Chromatography methods were used to investigate the metabolite profiles in lamb longissimus dorsi muscles stored at 4°C for 0, 4, and 8 days to investigate the potential impact of chilled ageing conditioning on water-soluble flavour precursors. Flavour-related metabolites, such as nucleotide degradation products, glycolytic compounds, organic acids, and free amino acids, were evaluated, and three key metabolic pathways were identified during aging. The results showed that flavour precursors were more abundant after completion of the TCA cycle, through the biosynthesis of alkaloids derived from histidine and purine, and through the biosynthesis of amino acids that occurred during the prolonged ageing of chilled lamb. Therefore, the results of this study may provide a strong evidence for further investigations of the effect and mechanism of ageing on the flavour of meat products.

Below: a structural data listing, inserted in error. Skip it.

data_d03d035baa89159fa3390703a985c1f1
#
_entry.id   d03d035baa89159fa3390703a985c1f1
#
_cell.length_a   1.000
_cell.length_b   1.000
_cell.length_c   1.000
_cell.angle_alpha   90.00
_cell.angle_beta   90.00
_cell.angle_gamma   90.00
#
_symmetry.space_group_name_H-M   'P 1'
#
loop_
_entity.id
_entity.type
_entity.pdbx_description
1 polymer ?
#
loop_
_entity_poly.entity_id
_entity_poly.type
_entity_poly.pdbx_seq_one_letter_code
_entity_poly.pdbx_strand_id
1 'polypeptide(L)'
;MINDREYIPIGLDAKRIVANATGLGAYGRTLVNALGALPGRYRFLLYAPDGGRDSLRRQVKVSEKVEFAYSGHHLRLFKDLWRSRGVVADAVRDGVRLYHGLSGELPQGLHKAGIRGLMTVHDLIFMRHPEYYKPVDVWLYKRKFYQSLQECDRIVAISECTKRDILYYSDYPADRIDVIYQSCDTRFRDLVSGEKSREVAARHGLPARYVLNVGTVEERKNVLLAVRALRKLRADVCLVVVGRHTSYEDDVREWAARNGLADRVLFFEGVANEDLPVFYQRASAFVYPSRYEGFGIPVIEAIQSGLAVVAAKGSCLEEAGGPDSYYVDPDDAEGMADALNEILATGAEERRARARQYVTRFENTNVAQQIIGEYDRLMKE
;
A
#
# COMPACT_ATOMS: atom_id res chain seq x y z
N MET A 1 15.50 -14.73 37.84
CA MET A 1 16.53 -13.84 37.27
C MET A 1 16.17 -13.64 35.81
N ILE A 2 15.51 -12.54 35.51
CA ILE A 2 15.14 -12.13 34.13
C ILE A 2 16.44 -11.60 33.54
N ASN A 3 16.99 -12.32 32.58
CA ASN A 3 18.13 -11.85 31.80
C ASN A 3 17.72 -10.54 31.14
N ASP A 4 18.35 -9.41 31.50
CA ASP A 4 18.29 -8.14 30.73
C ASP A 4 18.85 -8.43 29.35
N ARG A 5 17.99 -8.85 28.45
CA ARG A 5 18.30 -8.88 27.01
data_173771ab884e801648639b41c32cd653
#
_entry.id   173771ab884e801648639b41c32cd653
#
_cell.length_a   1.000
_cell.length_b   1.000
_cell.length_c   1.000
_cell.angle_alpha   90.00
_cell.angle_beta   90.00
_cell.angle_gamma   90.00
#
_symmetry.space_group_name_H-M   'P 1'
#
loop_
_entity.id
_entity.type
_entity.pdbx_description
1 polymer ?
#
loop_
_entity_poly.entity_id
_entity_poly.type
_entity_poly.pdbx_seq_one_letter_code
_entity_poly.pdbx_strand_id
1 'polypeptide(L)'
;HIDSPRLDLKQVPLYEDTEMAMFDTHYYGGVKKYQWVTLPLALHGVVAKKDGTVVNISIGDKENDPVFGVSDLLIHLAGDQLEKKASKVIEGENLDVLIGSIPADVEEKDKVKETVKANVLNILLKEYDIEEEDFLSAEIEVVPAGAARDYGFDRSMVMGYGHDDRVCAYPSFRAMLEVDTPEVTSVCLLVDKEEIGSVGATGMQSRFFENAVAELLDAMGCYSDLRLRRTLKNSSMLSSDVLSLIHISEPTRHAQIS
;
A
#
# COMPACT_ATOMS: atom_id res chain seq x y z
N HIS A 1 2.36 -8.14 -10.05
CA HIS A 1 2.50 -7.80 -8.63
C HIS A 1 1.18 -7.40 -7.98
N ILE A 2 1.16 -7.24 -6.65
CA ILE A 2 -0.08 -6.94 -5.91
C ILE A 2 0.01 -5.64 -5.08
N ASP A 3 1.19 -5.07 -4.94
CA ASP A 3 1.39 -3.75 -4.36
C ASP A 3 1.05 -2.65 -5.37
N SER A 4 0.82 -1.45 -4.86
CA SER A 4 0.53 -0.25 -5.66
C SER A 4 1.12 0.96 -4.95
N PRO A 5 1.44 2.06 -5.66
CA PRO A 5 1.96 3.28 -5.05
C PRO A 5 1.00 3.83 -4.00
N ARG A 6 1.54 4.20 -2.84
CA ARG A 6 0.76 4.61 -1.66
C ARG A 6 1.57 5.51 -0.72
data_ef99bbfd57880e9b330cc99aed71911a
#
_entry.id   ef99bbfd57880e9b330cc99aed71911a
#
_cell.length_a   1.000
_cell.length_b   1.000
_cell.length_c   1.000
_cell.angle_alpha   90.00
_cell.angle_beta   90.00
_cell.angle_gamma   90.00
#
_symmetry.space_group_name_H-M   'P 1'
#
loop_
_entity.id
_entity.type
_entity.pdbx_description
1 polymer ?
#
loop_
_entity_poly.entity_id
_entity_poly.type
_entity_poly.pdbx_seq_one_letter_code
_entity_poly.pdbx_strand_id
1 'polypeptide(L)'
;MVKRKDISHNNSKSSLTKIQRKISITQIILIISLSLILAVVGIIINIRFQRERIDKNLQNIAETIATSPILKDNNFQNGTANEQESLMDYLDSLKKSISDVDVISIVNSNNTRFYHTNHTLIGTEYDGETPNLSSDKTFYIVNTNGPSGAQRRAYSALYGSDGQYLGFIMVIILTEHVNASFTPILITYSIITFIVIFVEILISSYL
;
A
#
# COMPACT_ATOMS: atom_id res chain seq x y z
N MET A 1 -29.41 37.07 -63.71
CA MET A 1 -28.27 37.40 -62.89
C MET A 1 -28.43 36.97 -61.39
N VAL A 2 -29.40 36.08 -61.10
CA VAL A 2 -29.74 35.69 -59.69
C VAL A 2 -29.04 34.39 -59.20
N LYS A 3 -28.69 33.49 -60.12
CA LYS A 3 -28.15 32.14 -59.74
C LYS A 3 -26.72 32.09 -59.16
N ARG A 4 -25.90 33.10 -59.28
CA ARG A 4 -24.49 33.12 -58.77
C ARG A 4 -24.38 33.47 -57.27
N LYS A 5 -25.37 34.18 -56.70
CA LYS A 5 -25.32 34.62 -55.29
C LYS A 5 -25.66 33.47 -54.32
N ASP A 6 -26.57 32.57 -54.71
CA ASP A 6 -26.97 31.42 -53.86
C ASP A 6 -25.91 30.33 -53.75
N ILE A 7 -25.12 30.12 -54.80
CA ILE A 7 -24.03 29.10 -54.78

Data Availability

All the data in this article are true and valid, and the authors and affiliated agency allow to disclose them to the public; the primary data used to support the finding of this study are available from the corresponding author or co-first author upon request.

Additional Points

Practical Application. Metabolomic analysis showed a clear difference between the compared samples, and many metabolites associated with flavour were more abundant as chilled ageing time points increased. Therefore, the results of this study may provide a strong evidence for further researching the effect mechanism of ageing on the flavour of meat products.

Conflicts of Interest

The authors declare that they have no conflicts of interest.

Authors’ Contributions

Liqin You performed the experiments, interpreted the results, and drafted the manuscript. Ruiming Luo designed the study.


This study was supported by grants from the Innovation Project of Ningxia University in China (No. ZKZD2017007).